The Kitterlé was mentioned for the first time in 1699. In 1782 twelve “schatz” of vineyard were recorded as the exclusive property of the Jesuits from Ensisheim. The wine from this slope is marketed in its own name since 1830.
The Kitterlé is a volcanic sandstone soil occupying a unique site on mountain ledges, on a rocky spur exposed to three directions (south-west, south and south-east). The light and sandy soil retained by immense dry stone walls allows only a limited yield (25 to 35 hl/ha).
Our Pinot Gris Grand Cru Kitterlé 2009 was harvested manually in wooden crates, the 1st October 2009. Entire grapes are pressed, with static racking. Fermentation in thermo-regulated tuns for one to four months. Matured on fine lees during eight months. Bottled the 9th March 2011.
The colour is straw golden yellow with golden reflections. The disc is thin, the legs are present and join the wine with fluidity. The appearance is limpid and the robe is translucent. The robe suggests a young wine.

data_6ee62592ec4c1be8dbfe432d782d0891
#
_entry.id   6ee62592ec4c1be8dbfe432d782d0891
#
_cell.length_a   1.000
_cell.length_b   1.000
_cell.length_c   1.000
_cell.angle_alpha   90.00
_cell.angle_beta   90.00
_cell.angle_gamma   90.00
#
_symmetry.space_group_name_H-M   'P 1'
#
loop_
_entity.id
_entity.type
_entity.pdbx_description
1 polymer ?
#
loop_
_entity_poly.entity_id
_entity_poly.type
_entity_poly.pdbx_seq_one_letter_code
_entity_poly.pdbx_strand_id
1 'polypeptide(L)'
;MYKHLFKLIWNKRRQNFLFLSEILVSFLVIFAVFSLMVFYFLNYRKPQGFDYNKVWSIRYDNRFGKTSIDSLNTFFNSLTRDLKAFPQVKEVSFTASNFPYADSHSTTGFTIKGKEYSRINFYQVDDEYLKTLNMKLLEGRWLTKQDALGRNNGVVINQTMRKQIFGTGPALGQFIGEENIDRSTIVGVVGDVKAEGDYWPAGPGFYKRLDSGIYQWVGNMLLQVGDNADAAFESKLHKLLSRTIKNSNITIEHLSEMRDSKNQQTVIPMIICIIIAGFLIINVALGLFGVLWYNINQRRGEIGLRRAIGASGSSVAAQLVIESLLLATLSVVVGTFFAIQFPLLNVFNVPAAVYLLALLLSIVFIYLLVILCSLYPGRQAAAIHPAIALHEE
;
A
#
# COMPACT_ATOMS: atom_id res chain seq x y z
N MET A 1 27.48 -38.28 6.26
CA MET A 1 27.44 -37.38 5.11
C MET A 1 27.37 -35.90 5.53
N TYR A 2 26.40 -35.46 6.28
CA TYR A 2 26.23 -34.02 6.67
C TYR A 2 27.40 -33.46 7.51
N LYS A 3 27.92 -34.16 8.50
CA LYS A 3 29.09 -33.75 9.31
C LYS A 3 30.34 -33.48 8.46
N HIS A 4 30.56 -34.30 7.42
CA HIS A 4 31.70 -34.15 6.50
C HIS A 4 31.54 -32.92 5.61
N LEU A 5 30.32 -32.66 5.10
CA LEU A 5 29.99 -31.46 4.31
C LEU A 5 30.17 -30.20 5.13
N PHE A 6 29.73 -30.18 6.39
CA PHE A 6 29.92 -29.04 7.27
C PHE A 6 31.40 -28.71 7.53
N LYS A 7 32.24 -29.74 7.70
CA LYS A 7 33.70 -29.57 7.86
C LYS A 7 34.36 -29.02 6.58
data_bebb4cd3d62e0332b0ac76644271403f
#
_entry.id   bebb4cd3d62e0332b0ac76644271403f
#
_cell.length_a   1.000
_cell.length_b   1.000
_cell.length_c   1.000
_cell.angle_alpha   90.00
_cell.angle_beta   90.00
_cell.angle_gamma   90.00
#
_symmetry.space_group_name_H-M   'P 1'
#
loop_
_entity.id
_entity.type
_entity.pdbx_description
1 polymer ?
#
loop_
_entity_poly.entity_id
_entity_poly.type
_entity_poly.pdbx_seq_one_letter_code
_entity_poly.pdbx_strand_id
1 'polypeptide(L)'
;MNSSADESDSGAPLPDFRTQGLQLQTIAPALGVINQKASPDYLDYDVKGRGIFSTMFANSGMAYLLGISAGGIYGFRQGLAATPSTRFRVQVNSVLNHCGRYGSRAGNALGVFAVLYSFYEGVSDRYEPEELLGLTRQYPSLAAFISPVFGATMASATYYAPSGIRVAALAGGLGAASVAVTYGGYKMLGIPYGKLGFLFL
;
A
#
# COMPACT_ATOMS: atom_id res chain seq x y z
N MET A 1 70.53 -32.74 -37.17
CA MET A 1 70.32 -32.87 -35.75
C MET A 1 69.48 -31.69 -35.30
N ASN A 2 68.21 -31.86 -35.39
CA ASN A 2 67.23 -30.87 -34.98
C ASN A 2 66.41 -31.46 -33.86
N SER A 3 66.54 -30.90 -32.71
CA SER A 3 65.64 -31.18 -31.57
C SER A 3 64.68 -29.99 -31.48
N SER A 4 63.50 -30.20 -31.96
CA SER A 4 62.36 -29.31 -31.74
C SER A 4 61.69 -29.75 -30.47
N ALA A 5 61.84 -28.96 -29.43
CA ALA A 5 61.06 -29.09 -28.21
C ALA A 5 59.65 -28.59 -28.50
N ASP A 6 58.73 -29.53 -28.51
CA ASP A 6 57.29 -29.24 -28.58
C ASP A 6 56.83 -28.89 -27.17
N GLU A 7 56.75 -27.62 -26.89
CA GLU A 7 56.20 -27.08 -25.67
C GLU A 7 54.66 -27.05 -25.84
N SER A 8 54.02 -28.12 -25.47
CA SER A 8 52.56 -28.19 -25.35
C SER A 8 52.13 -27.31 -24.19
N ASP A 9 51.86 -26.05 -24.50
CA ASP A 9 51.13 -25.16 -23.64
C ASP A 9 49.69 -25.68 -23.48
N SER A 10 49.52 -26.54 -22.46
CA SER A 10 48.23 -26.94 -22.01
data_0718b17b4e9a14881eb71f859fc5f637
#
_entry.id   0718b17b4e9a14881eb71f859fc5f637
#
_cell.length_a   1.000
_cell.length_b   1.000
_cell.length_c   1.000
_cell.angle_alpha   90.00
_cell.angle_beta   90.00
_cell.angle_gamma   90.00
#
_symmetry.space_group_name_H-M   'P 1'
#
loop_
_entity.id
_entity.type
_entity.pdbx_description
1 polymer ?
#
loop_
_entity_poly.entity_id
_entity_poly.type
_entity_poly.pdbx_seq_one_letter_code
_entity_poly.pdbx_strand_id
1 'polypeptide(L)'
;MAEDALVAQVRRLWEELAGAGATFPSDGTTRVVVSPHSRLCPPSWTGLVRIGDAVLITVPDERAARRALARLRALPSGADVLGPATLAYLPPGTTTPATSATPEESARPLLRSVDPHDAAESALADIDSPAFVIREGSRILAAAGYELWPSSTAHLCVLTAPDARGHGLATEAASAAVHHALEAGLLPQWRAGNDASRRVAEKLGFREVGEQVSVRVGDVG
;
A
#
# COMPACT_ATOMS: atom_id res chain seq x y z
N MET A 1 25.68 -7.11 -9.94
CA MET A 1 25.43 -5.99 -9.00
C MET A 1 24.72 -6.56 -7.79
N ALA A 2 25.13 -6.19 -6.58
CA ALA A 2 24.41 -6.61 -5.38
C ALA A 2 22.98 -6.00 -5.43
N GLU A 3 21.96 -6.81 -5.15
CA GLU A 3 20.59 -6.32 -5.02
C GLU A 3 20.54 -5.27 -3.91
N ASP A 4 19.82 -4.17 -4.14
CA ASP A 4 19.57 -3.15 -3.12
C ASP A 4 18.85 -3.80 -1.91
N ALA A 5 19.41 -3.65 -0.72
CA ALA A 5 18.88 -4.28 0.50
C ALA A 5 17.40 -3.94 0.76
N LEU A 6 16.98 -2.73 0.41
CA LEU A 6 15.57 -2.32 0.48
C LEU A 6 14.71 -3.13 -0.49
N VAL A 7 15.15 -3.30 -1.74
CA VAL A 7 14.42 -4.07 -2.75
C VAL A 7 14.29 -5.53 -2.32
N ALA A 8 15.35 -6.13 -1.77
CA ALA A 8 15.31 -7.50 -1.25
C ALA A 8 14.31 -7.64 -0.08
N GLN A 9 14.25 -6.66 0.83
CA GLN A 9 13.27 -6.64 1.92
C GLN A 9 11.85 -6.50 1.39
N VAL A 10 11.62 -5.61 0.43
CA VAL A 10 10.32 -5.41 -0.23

The first olfactory approach is timid and charming. I feel the fragrance of dried fruits such as cashew and hazelnut. Some scents of patisserie escape as well, such as candied fruit and cooked sugar. After aeration, the nose opens with fresher notes of fresh yellow fruits and infusions such as chamomille. The complex and subtle nose shows a beautiful youth.
On the palate, the onset is clear and smooth. An ample, fatty volume resulting from the sugars marks the mid-palate, balanced by a tense and integrated freshness. The fruit aromas are discovered again, in particular baked pear and fresh quince. The wine then shrinks to let esplose subtle aromas of smoke and flower honey. The length is 5 to 6 caudalies, very palatable, leading to a generous finish with the flavour of lemon grass. Already a complex palate, pleasing even today.